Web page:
It’s about time that John Kasich and the General Assembly started touting their investments in our state to attract visitors from across the United States (and Canada).  Thankfully, Ohio House Bill 489 will do just that — promote the state as a travel destination. Governor John Kasich’s plan includes a five-year test program in which the state’s tourism budget would be funded entirely by the growth in sales-tax revenue generated by the industry beginning in fiscal year 2014 with an annual cap in funding of $10 million and ending the practice of paying for tourism marketing out of the state’s general-revenue fund.

With such high stakes for generating revenue, we know that TourismOhio must focus on the promotion of Ohio’s major investments under the Kasich administration.  To help, we’ve put together a 30-second spot that we believe most accurately reflects the centerpiece attractions in Ohio for 2012 and beyond.  Focusing on four key recipients of funding in Ohio will help showcase some of Ohio’s major investments for the next generation.

  1. American Greetings Headquarters, Brooklyn, Ohio: the company that got potentially $93.5 million over 15 years in State taxpayer assistance to “stay in Ohio” when it had pretty much already committed to do so before Kasich took office.  After securing $93.5 million in State taxpayer money, American Greetings gives its CEO a 18.7% raise
  2. Diebold Headquarters, North Canton, Ohio (for now): Governor Kasich is giving $55 million in tax incentives to essentially finance Diebold’s planned new $100 million world headquarters (the company wants to build a corporate campus as opposed to their current arrangement). Diebold’s total incentive package could end up around $100 million, the company says. In return, the company would agree to employ about 1,500 people in Ohio for 18 years (The current facility employs 1,900 at its sites in Stark and Summit counties). In other words, Diebold could layoff 400 employees in the next 18 years and still keep the State and local incentives.  The State, alone, is paying $55 million, more than half the estimated costs of the project, in return for a promise that the company won’t lay off more than 400 employees in the next eighteen years.  All of this despite the fact the Diebold was never going to leave Ohio.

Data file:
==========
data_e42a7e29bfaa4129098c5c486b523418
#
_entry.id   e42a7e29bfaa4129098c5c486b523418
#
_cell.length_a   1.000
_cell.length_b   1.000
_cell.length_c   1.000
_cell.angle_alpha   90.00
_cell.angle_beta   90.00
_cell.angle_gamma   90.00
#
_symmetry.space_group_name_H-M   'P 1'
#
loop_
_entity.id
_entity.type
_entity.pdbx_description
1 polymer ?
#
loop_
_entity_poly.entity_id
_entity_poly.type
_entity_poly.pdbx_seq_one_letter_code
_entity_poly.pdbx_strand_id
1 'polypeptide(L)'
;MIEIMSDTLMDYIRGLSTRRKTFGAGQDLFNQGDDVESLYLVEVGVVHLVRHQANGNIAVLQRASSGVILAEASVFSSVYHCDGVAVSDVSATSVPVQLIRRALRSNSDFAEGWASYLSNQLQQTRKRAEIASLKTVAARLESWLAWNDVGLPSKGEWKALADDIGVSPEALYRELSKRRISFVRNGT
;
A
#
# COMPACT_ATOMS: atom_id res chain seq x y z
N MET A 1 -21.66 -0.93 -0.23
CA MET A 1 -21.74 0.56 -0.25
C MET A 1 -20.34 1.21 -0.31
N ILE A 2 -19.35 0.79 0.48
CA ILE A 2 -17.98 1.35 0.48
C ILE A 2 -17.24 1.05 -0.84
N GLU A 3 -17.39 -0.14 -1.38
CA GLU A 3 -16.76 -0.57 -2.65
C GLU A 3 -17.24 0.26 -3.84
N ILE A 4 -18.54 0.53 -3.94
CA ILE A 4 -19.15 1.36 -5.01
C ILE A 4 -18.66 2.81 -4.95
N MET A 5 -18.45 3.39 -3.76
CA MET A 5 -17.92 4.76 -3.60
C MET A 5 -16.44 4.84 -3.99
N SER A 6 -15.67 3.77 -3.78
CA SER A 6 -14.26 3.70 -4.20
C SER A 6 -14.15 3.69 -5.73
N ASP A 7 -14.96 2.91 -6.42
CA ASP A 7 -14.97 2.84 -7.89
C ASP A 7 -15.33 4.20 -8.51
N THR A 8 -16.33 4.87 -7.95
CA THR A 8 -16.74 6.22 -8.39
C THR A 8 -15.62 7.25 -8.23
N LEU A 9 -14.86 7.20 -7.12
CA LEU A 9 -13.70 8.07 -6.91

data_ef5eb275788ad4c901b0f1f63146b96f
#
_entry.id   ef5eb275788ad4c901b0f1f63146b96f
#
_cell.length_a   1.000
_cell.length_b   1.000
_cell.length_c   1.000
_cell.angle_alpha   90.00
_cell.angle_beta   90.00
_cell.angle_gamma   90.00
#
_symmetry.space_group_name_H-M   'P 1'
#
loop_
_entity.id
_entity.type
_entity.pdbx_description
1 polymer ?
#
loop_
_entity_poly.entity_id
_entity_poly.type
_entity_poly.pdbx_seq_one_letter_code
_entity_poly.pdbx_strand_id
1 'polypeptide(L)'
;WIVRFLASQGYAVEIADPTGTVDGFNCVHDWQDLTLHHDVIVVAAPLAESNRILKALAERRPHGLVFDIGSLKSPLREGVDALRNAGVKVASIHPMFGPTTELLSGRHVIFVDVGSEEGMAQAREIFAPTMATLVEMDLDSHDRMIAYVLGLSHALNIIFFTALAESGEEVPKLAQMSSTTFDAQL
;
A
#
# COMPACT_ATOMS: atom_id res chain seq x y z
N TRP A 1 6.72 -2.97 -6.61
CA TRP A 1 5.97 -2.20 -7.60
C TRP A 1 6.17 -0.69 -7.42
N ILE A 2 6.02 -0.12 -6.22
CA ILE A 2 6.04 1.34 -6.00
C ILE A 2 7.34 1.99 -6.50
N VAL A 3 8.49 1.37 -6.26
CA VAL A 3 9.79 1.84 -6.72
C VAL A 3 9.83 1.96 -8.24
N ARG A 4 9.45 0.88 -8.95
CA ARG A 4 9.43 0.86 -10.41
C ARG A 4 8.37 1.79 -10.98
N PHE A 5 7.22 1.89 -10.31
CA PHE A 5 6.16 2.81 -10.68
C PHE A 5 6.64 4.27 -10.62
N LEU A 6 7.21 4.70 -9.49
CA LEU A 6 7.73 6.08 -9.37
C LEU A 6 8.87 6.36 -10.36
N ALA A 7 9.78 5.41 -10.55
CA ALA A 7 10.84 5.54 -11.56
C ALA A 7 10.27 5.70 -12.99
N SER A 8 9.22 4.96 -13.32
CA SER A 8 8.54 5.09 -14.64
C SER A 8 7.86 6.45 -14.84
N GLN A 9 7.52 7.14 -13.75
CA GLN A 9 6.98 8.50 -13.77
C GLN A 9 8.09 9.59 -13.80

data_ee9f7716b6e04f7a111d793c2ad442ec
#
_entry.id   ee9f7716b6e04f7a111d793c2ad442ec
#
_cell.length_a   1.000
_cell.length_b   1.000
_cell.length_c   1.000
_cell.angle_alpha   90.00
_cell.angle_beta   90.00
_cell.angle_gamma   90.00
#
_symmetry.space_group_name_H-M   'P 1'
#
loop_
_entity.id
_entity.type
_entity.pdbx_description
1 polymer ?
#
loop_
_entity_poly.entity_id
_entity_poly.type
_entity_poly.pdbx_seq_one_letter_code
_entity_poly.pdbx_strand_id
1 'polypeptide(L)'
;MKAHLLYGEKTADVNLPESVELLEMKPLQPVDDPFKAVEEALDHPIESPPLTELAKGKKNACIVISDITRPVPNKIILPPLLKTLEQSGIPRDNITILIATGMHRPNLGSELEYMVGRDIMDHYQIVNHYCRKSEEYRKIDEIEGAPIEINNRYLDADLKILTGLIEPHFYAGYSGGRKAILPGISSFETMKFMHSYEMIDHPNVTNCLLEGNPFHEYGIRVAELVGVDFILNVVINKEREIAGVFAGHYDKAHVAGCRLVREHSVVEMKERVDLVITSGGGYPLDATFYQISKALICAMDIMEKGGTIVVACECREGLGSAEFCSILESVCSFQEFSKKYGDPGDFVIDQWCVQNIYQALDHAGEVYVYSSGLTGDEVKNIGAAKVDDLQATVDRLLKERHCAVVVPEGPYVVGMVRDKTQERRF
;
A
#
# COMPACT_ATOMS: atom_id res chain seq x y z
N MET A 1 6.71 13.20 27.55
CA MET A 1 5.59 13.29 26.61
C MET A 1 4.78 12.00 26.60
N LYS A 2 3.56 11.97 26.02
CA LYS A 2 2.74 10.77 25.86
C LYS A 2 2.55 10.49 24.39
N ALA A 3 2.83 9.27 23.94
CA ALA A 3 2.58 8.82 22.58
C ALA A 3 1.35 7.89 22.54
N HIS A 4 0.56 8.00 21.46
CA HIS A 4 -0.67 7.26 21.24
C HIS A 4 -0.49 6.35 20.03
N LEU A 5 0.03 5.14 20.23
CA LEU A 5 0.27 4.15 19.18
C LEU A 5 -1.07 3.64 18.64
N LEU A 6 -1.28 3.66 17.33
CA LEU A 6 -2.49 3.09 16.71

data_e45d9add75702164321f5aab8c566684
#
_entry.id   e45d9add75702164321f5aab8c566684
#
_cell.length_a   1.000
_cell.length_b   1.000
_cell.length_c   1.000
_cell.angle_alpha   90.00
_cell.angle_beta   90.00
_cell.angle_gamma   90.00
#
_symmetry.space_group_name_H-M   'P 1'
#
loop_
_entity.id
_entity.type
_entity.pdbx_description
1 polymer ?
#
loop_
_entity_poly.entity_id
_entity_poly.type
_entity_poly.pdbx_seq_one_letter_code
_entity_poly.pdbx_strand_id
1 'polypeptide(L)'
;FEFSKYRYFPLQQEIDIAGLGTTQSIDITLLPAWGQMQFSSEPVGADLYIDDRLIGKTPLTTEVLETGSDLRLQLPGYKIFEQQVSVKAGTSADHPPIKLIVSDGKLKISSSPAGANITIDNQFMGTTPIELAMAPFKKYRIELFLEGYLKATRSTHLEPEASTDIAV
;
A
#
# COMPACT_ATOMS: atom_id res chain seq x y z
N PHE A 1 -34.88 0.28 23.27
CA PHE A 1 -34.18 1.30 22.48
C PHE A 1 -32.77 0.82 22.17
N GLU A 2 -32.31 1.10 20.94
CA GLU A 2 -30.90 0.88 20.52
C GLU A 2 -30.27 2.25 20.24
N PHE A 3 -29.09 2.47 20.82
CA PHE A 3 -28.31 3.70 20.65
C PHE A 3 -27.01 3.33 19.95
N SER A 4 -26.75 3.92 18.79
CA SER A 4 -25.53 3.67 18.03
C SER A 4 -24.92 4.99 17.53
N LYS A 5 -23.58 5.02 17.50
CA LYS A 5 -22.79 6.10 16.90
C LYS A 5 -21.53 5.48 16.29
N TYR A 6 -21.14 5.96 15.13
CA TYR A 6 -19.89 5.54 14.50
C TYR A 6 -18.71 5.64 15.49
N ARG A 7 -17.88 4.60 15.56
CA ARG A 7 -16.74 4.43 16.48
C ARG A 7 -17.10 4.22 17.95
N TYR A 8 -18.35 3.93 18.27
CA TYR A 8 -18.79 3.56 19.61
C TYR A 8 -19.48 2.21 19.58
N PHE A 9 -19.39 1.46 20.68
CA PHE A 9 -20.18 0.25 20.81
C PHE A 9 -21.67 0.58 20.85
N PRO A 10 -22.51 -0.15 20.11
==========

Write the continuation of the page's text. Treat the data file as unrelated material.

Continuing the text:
3. Fracking, Eastern Ohio: In June, John Kasich signed into law a bill to permit oil and gas drilling (i.e., fracking) in Ohio’s State parks.  Remember, it’s not the fracking that causes the earthquakes and poisons the local water supplies, it’s merely the processes before and after that are necessary to allow the fracking to actually work.  Soon after, the Youngstown area experienced an earthquake on New Year’s Eve. It was the 11th earthquake of 2011 in the area, which is really quite surprising since there were no earthquakes here in 2010, or 2009, or any year ever that anyone can remember.
  4. Bob Evans, New Albany, Ohio: The State of Ohio spent nearly $8 million in incentives to help Bob Evans move its corporate headquarters roughly 20 miles from Columbus to New Albany.  Bob Evans had already broken ground on their New Albany compound when Kasich promised these funds to keep them from moving to Texas…


So come back to The Heart of It All and discover the NEW Ohio:

2012 John Kasich Edition